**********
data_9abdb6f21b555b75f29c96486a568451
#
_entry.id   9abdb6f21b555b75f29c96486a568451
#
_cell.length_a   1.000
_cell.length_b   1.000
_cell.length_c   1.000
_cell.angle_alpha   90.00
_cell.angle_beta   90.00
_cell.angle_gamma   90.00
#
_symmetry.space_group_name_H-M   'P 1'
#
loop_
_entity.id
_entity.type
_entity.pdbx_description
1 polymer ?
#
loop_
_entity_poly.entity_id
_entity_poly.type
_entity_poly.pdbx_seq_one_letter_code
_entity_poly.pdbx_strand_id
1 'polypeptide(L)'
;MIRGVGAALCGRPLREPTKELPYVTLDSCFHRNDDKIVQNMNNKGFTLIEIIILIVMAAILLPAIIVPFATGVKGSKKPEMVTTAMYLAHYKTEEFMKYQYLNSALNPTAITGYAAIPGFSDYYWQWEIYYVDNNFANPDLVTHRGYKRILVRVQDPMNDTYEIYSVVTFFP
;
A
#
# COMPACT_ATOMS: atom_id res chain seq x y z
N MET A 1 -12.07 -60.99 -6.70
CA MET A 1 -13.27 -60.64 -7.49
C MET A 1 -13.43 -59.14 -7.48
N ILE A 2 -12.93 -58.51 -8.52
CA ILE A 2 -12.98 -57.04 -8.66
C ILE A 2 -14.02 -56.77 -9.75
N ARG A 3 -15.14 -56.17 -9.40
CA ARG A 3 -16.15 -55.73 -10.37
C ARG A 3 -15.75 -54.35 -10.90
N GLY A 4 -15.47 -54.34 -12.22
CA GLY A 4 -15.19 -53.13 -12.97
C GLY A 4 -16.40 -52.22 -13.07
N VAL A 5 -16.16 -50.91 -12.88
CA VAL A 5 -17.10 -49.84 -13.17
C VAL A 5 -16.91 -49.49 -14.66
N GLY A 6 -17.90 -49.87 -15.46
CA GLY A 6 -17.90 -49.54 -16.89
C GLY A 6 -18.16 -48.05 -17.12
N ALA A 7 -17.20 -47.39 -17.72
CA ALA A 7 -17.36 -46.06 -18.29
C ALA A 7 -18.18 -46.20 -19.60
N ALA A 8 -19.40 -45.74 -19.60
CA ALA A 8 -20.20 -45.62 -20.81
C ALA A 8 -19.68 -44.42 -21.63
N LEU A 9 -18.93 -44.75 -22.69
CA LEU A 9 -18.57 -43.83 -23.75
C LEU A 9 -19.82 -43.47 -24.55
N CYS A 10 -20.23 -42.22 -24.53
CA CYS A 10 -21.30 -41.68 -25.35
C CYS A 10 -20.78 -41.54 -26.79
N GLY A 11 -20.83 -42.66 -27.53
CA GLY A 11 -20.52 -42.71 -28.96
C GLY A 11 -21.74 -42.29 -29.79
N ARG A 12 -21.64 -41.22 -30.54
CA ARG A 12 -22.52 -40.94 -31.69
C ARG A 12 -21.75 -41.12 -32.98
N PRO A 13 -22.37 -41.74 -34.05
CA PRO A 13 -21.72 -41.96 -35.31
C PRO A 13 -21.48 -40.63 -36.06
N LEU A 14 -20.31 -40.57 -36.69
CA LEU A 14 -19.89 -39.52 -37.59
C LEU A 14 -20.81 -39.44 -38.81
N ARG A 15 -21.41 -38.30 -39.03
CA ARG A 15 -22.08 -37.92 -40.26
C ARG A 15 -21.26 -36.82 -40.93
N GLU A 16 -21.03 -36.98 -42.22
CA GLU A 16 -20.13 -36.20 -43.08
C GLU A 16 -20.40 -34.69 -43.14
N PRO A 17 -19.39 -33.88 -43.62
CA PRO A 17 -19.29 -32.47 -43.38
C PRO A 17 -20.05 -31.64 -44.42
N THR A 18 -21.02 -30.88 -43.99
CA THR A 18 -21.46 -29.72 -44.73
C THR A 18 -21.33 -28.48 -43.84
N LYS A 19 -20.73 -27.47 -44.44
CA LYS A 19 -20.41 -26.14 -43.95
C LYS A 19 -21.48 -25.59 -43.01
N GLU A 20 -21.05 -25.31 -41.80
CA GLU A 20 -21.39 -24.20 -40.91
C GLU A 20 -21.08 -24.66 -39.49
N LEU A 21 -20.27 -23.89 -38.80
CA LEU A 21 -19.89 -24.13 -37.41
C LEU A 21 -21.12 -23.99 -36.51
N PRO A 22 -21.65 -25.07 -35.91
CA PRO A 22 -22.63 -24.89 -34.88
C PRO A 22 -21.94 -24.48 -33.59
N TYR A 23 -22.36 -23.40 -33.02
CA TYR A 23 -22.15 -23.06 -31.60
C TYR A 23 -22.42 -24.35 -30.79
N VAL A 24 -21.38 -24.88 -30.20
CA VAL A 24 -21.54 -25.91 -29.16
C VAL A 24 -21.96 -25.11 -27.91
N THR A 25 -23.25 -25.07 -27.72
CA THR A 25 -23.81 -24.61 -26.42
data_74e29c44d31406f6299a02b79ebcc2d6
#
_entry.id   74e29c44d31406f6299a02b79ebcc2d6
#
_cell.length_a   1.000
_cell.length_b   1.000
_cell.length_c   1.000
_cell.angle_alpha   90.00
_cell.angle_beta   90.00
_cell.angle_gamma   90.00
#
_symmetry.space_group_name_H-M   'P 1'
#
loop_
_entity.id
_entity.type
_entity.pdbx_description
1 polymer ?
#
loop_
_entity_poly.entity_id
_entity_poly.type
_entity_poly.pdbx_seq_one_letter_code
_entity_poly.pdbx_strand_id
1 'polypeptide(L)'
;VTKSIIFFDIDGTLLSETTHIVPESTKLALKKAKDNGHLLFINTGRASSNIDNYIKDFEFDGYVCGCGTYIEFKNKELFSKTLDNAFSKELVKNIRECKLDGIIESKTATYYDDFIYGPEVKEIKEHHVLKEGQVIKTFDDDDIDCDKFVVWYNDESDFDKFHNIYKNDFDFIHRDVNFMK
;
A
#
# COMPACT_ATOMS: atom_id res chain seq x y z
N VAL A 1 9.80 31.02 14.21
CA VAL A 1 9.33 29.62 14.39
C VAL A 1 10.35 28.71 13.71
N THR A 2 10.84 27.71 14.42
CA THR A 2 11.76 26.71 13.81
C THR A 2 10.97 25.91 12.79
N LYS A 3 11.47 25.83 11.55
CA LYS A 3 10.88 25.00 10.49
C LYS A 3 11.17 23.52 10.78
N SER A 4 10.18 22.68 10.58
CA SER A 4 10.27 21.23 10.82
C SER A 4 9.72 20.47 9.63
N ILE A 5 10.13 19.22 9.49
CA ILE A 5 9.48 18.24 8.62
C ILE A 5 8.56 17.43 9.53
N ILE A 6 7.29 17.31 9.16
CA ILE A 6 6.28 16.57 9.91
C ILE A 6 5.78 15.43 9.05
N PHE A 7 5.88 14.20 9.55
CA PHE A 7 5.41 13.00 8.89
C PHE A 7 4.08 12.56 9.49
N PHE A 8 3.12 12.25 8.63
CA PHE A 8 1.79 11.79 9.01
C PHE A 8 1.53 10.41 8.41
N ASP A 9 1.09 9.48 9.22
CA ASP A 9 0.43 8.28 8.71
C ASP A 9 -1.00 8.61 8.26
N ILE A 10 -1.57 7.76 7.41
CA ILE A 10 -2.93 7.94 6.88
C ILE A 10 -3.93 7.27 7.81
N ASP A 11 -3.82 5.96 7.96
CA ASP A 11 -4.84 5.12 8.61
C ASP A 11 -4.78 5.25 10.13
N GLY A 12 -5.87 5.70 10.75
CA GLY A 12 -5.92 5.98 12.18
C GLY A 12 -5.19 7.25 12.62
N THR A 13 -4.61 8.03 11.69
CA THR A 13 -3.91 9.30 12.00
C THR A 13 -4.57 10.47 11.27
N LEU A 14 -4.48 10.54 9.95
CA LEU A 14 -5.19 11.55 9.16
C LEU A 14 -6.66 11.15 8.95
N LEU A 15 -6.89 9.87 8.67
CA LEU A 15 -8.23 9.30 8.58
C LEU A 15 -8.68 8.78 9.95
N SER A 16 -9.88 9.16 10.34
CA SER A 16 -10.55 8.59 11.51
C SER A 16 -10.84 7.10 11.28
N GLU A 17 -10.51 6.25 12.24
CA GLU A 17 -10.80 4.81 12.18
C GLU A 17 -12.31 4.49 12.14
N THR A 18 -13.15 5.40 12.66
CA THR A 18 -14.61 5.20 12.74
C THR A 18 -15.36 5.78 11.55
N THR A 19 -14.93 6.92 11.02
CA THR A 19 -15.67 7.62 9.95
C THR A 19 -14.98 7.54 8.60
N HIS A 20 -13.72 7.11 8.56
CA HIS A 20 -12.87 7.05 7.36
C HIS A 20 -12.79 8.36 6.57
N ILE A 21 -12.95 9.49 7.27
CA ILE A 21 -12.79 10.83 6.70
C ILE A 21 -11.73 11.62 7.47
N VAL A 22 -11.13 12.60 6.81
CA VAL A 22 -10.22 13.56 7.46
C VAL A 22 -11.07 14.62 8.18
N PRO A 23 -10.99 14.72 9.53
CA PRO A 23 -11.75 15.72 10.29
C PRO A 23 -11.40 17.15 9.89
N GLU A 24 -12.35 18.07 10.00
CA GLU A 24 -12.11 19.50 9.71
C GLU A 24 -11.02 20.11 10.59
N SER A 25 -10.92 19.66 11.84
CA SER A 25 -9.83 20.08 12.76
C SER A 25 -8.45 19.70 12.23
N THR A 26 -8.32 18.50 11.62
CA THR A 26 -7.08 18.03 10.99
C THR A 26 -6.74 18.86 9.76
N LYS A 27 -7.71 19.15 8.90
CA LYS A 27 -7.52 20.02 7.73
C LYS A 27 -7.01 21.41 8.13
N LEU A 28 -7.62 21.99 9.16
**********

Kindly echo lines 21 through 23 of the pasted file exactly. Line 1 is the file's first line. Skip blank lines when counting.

_entity_poly.entity_id
_entity_poly.type
_entity_poly.pdbx_seq_one_letter_code